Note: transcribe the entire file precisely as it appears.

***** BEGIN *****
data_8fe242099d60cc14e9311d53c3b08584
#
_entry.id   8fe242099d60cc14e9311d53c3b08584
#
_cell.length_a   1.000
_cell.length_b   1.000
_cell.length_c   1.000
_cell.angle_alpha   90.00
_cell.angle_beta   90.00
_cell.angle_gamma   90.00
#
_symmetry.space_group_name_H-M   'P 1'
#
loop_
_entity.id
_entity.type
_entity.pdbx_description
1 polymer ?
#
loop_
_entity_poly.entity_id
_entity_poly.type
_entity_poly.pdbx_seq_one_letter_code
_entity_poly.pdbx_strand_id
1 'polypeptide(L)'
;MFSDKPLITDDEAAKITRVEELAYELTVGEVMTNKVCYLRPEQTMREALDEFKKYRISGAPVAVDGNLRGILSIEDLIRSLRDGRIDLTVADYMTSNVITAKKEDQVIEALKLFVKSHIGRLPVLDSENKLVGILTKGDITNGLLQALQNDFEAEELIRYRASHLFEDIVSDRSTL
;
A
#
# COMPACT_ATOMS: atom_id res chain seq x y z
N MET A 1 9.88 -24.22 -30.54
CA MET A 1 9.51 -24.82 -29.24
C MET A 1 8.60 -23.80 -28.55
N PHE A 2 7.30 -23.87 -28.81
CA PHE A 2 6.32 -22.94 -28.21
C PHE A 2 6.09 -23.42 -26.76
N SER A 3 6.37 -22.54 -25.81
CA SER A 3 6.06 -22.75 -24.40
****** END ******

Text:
data_8fe242099d60cc14e9311d53c3b08584
#
_entry.id   8fe242099d60cc14e9311d53c3b08584
#
_cell.length_a   1.000
_cell.length_b   1.000
_cell.length_c   1.000
_cell.angle_alpha   90.00
_cell.angle_beta   90.00
_cell.angle_gamma   90.00
#
_symmetry.space_group_name_H-M   'P 1'
#
loop_
_entity.id
_entity.type
_entity.pdbx_description
1 polymer ?
#
loop_
_entity_poly.entity_id
_entity_poly.type
_entity_poly.pdbx_seq_one_letter_code
_entity_poly.pdbx_strand_id
1 'polypeptide(L)'
;MFSDKPLITDDEAAKITRVEELAYELTVGEVMTNKVCYLRPEQTMREALDEFKKYRISGAPVAVDGNLRGILSIEDLIRSLRDGRIDLTVADYMTSNVITAKKEDQVIEALKLFVKSHIGRLPVLDSENKLVGILTKGDITNGLLQALQNDFEAEELIRYRASHLFEDIVSDRSTL
;
A
#
# COMPACT_ATOMS: atom_id res chain seq x y z
N MET A 1 9.88 -24.22 -30.54
CA MET A 1 9.51 -24.82 -29.24
C MET A 1 8.60 -23.80 -28.55
N PHE A 2 7.30 -23.87 -28.81
CA PHE A 2 6.32 -22.94 -28.21
C PHE A 2 6.09 -23.42 -26.76
N SER A 3 6.37 -22.54 -25.81
CA SER A 3 6.06 -22.75 -24.40